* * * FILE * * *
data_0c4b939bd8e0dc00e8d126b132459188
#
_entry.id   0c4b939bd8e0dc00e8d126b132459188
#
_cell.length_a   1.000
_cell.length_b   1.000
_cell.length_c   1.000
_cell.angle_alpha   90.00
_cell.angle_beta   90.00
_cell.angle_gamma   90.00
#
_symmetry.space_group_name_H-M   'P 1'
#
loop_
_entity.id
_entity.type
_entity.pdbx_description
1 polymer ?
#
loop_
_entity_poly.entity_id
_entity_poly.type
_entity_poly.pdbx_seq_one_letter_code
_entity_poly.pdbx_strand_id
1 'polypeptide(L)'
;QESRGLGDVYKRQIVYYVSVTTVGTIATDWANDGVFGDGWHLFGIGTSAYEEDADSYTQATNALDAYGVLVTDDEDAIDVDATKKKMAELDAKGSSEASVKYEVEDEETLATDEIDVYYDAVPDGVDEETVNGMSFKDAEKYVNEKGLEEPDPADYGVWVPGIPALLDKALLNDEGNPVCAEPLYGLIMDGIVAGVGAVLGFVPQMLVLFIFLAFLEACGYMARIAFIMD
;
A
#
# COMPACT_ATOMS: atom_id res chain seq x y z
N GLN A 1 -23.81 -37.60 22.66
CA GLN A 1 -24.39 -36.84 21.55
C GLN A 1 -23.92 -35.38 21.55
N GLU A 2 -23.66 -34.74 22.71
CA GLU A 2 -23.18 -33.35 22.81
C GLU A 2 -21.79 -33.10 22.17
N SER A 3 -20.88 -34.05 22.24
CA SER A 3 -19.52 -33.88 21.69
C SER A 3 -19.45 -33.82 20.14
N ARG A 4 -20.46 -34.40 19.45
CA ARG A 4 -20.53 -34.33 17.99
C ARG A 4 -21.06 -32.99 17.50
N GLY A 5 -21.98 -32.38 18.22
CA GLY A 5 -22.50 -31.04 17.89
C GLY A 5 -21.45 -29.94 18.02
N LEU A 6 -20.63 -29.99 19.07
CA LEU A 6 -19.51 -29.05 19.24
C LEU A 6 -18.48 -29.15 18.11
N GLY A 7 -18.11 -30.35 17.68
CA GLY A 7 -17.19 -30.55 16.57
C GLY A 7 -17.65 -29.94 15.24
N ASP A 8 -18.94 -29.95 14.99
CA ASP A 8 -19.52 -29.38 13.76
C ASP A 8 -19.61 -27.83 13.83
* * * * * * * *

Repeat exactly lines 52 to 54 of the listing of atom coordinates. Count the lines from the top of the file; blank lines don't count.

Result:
N ASP A 8 -18.94 -29.95 14.99
CA ASP A 8 -19.52 -29.38 13.76
C ASP A 8 -19.61 -27.83 13.83